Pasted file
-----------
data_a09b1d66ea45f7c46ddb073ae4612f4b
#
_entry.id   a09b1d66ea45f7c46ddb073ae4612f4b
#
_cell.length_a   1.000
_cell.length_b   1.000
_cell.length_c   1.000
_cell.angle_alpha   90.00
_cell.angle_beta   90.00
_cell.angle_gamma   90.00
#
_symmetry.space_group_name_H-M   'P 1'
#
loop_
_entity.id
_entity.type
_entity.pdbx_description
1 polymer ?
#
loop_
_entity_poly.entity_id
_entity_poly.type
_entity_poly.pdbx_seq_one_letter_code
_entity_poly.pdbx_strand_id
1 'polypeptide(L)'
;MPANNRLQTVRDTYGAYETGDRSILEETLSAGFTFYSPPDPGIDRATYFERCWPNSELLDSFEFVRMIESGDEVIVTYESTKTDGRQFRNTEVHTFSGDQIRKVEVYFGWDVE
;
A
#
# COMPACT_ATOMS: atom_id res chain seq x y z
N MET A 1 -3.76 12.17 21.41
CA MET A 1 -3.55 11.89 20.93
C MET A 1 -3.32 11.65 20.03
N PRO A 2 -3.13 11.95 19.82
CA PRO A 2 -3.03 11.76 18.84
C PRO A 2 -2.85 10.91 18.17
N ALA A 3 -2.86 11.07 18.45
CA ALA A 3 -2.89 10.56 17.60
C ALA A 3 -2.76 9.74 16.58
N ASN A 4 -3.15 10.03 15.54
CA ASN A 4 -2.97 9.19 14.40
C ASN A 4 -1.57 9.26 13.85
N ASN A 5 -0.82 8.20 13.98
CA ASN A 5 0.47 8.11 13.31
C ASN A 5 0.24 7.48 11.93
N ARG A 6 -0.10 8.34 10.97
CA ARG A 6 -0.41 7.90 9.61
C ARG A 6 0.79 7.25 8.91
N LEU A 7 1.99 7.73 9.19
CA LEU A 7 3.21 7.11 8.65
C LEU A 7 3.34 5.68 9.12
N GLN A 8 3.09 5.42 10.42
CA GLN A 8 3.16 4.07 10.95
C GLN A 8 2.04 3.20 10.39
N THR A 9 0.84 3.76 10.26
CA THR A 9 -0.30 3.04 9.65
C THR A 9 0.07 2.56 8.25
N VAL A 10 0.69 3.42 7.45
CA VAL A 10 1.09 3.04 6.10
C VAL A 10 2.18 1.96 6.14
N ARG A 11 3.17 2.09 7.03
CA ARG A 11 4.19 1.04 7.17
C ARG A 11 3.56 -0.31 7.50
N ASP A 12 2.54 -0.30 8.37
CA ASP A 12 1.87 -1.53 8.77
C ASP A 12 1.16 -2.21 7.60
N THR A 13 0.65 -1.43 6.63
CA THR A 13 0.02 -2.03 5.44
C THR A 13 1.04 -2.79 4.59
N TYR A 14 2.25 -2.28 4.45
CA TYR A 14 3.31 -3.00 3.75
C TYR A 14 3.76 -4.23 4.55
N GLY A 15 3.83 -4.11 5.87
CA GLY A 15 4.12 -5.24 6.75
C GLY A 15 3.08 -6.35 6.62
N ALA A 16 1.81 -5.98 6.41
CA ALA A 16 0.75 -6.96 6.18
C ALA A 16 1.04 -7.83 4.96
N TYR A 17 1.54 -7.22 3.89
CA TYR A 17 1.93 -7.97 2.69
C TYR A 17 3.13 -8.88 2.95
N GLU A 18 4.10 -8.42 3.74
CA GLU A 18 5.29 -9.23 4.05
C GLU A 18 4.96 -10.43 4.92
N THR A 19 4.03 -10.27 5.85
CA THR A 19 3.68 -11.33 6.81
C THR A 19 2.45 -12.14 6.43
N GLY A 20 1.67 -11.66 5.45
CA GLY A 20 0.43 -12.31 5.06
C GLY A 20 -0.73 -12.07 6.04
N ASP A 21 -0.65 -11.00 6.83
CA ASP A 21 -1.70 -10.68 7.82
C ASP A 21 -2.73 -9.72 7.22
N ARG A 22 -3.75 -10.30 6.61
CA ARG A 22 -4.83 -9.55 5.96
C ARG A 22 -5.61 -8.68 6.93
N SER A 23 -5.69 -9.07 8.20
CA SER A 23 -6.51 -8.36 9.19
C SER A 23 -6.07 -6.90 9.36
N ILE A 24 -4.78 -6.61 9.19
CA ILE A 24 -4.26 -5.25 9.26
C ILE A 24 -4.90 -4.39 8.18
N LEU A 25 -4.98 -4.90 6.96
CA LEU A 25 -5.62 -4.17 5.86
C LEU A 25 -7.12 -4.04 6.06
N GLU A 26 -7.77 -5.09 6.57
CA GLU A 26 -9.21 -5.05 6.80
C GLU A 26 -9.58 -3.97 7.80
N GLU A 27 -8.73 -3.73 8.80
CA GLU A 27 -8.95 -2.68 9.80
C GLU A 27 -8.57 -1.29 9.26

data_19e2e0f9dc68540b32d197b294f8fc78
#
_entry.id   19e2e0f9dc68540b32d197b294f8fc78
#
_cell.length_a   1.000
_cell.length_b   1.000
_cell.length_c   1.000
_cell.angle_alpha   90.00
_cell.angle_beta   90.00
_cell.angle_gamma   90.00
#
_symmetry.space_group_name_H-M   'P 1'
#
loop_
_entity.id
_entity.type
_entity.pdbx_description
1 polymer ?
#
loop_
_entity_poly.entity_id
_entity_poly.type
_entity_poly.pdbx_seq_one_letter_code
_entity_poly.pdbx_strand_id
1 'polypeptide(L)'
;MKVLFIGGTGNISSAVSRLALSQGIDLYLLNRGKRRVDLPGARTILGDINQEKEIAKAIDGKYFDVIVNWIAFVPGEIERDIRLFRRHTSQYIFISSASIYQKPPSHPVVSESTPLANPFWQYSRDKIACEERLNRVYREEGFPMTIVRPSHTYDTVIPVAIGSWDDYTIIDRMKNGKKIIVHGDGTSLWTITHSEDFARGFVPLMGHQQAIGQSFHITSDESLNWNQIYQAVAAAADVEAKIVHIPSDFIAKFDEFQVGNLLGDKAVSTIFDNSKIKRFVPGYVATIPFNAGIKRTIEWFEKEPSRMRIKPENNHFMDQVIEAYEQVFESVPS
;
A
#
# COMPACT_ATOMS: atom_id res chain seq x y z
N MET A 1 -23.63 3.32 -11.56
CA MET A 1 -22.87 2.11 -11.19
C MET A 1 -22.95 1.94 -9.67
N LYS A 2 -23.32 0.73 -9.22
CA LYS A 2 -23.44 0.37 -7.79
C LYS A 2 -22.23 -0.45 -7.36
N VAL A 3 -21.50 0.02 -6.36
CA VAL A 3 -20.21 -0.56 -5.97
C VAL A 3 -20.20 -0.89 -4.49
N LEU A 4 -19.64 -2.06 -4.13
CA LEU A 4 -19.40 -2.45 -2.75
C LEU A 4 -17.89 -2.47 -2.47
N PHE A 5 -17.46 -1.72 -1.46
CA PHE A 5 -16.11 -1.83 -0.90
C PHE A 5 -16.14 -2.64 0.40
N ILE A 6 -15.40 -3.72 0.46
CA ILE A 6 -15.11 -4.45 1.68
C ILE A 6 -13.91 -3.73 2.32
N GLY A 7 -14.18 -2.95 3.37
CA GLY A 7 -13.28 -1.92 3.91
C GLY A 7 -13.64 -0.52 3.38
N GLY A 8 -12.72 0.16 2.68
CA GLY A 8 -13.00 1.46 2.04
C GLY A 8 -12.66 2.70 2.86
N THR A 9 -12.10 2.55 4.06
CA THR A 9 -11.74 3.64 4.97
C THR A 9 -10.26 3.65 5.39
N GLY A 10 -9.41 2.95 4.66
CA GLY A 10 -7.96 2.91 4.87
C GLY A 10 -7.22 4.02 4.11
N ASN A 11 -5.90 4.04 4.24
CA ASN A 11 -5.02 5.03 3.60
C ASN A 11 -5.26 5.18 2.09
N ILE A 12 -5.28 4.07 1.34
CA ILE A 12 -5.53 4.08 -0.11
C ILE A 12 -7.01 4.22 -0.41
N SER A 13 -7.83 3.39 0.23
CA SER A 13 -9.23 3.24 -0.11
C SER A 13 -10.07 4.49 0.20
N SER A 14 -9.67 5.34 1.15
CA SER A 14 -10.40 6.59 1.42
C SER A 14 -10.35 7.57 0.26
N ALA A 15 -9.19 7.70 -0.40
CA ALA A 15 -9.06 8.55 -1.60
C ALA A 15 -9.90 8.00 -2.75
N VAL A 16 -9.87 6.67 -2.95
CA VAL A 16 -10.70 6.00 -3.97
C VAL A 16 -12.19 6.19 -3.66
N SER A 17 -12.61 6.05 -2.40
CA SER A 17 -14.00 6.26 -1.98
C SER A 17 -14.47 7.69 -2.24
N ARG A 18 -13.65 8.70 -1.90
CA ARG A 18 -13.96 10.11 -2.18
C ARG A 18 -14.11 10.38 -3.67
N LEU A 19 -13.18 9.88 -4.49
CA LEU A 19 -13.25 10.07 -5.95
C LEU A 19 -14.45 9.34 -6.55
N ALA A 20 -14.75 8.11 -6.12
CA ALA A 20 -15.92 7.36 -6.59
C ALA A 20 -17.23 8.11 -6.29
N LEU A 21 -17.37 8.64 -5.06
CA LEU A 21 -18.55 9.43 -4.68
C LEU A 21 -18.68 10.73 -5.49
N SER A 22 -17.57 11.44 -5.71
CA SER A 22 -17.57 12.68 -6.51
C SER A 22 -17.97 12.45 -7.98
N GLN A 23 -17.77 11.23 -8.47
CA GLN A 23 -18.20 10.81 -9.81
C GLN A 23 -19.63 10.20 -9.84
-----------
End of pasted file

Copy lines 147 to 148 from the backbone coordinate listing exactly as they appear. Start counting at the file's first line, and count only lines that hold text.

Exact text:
C LYS A 2 -22.23 -0.45 -7.36
N VAL A 3 -21.50 0.02 -6.36